DM: This generation of voters is lost. They are looking for answers but they don’t want the truth. Our party has dropped the ball at reaching out to them and there’s a cultural gulf.The Hillary folks I’ve encountered from my generation are for her because of her gender and nothing more, really. It’s a blessing and a curse that they tend to live in the moment.
KY: I think when non-millennials look at us, they see us as very divided. While, from the outside looking in, they may seem very different, I think every millennial is looking for the same thing. We have grown up and seen the ‘same old, same old’ just is not working anymore, and we are scared for the future. While some millennials look to socialism for the answer, and some look to more conservative values and borderline libertarian beliefs, the root of the search is the same for all of us.
RV: From what I have seen young voters are focused heavily on social welfare and making sure that we can sustain ourselves for the future. But at the same time they want someone they can trust. Most millennials view Hillary Clinton as an untrustful person, but they would never want to vote for someone like Donald Trump who has been building his entire campaign on isolating the United States from the rest of the civilized world, and placing the blame on the actions of our previous government leaders on innocent people.
Question. How can we best get people out of poverty and instill in them a desire to work toward social mobility?
DM: Work your way out, and make sure education is a priority. A minimally adequate education provides a minimally adequate work force and minimally adequate life. A child born into that cycle is likely to stay right there. I know it may not be a popular stance, but I think our education system should be fully funded with incentives for high-performing schools because it is an investment in our state. Or we can sit by and surrender more in tax dollars to subsidize minimally adequate lifestyles.
KY: I think the easiest answer is jobs. Capitalism is the one and only way to get people out of poverty. We need to instill motivation, determination and discipline; but that is, of course, easier said than done. Many people rely of the government’s handouts to get by but this just creates a system of generational poverty, which then creates a disdain for the working class and creates much of the divide we are seeing in society today. Star Parker wrote an amazing book called “Uncle Sam’s Plantation” that details how modern day welfare is exactly like slavery. And just as she says, welfare and government safety nets are not the answer to this problem. The answer is motivating folks to go out and earn a salary and have pride in themselves and their work.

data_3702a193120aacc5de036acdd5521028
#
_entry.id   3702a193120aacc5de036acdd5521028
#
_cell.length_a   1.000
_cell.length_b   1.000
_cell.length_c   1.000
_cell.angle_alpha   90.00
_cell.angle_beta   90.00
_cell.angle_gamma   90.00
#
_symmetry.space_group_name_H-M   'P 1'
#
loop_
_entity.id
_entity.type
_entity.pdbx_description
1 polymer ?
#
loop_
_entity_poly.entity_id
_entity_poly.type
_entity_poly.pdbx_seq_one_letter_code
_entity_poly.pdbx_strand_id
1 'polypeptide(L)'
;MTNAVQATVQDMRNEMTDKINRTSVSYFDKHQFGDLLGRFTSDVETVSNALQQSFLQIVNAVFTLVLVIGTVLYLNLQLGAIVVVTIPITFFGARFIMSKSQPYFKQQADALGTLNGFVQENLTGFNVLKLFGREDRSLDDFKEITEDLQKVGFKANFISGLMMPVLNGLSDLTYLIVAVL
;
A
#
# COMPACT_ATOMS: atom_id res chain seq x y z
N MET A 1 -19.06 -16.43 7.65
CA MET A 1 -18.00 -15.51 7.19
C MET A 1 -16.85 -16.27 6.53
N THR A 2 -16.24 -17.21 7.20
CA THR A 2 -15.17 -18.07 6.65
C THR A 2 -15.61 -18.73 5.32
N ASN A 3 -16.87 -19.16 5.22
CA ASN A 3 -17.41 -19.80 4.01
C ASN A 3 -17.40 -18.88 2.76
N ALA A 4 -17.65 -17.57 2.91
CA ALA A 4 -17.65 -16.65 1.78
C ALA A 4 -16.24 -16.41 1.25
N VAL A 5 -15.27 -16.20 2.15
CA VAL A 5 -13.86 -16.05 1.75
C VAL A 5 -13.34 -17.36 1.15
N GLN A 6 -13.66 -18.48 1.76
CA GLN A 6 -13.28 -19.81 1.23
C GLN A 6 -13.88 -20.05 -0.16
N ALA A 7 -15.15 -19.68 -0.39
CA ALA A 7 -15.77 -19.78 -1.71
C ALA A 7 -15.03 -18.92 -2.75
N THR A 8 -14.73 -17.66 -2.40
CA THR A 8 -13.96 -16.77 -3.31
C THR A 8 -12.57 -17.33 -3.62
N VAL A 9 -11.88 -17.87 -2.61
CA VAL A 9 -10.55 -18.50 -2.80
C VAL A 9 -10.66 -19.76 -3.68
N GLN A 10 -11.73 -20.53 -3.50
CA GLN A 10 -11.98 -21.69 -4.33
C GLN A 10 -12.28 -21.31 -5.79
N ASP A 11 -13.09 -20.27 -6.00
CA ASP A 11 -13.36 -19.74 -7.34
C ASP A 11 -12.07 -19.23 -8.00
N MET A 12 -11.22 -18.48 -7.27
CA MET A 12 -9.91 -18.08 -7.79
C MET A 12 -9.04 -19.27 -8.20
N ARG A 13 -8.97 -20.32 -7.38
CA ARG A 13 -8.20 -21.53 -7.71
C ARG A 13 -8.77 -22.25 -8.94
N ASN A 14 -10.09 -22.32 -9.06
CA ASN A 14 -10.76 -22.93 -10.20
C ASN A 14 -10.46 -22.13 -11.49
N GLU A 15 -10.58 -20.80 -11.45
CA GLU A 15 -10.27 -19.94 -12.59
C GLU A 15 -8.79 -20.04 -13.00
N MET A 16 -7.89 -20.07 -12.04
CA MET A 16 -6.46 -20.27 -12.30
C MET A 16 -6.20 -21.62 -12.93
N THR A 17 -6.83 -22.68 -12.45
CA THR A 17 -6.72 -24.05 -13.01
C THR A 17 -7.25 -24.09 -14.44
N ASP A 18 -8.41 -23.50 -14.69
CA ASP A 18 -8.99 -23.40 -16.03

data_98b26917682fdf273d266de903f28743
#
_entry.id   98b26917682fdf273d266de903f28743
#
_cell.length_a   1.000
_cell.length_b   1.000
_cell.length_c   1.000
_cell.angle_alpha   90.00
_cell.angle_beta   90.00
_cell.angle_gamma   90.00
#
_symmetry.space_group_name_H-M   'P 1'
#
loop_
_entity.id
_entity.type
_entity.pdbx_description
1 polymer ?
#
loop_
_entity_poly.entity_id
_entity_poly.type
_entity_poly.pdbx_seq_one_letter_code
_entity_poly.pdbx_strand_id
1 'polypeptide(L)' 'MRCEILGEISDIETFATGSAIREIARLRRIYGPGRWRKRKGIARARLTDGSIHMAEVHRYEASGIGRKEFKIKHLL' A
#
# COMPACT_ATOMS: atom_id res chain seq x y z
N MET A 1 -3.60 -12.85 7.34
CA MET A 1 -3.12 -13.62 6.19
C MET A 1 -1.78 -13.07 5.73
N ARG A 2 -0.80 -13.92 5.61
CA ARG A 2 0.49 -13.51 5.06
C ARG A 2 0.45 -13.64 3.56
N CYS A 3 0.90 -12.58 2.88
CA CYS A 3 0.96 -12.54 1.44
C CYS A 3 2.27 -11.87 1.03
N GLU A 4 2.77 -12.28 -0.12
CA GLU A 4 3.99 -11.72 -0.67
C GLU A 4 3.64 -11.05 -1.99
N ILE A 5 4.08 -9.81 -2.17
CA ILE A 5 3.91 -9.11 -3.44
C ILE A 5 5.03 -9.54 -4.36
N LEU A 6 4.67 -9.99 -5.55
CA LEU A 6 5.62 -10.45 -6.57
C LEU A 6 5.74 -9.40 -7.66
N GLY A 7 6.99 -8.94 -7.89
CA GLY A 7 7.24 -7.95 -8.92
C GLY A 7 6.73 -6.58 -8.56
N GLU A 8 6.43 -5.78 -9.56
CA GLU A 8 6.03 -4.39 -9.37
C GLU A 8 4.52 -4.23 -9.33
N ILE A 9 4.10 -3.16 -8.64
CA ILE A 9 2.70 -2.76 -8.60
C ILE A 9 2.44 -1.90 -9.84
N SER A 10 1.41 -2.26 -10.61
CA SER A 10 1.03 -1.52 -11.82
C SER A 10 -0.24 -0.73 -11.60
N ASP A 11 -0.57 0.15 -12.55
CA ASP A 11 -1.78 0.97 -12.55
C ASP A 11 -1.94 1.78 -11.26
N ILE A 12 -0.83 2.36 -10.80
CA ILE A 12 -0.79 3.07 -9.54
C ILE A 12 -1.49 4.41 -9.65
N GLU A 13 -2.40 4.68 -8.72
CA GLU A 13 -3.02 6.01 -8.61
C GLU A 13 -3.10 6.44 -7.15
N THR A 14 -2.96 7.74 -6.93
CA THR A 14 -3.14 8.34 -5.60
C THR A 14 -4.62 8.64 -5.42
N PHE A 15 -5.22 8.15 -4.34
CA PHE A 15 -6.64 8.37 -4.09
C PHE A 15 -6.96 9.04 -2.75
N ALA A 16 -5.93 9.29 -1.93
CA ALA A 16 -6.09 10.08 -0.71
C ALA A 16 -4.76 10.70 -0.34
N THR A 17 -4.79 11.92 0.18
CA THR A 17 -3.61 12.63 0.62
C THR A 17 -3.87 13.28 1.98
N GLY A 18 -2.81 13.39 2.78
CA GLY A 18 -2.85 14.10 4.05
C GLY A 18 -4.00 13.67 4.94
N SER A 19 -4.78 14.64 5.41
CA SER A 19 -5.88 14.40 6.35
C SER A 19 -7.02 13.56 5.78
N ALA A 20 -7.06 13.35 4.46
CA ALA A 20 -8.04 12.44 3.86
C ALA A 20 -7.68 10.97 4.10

RV: By giving them the tools to get out. Education, resources, and training so they can help themselves and their local communities.
Question. What do you want to say to young voters?
DM: Read constantly, challenge everything you hear, study the constitution and federalist/anti-federalist papers, then … welcome to the Republican Party.
KY: I would encourage young voters to get involved. Many people are making decisions for us and for our country, but we’ll be the ones facing the consequences of those decisions. I would also urge young voters to take some time to seriously think about our country and what you would like it to look like in 20 years when you have families and are working, living life beyond the comfort of mom and dad’s house or the comfort of a university. I have never been stronger in my opinions than when I have to defend them against people who think Socialism is the answer to all life’s problems. If you can defend your positions against opposing views, then you have a good understanding of what you believe, and most importantly, why you believe it.
RV: Go out and find the person that your views most likely go into alignment with, Don’t just do what your parents, your church leaders, neighbors, or friends say. The best thing you can do for yourself is to be active in not only your social lives, but your local community! Advancements can’t happen unless people are willing to stand up, get active, and ‘get fired up and ready to go.’
Questions directed to each party candidate:
Question. Why do you think voters have found an affinity for Republican presidential nominee Donald Trump?
DM: He’s really struck a chord with a sizable chunk of the party, and it has a lot to do with the simplicity of his message. Brevity and clarity are key, so when he tells people he’ll build a wall, it’s something you get instantaneously without any qualifiers. It’s refreshing that someone in the party has that kind of approach. We don’t want to talk over people’s heads constantly or assume a condescending posture like the current administration does or Hillary Clinton. Trump wants to “make America great again.”
KY: I think Donald Trump seems to many people to be that “outsider.” He isn’t a politician and he says what he thinks. While this has gotten him in trouble with the media, I think it has garnered a great deal of respect for him. Most politicians will not make such outlandish comments because they are constantly seeking re-election, so I think many people appreciate his honesty and also agree with his remarks.
Question. Why do you think voters have an affinity for Hillary Clinton?
RV: Hillary Clinton has actually done a lot for the people while she was the FLOTUS, even with the recent events happening around her she has actually put many families first. Even though many people don’t actually trust her, the alternative is someone who would catapult the United States into a period of regression and undo many years of advancement that everyone is working for.
In York County
Age Females Males
18-24 6,743 5,775
25-44 30,609 24,559
45-64 31,575 27,623
65+ 17,444 14,291
Source: York County Registration & Elections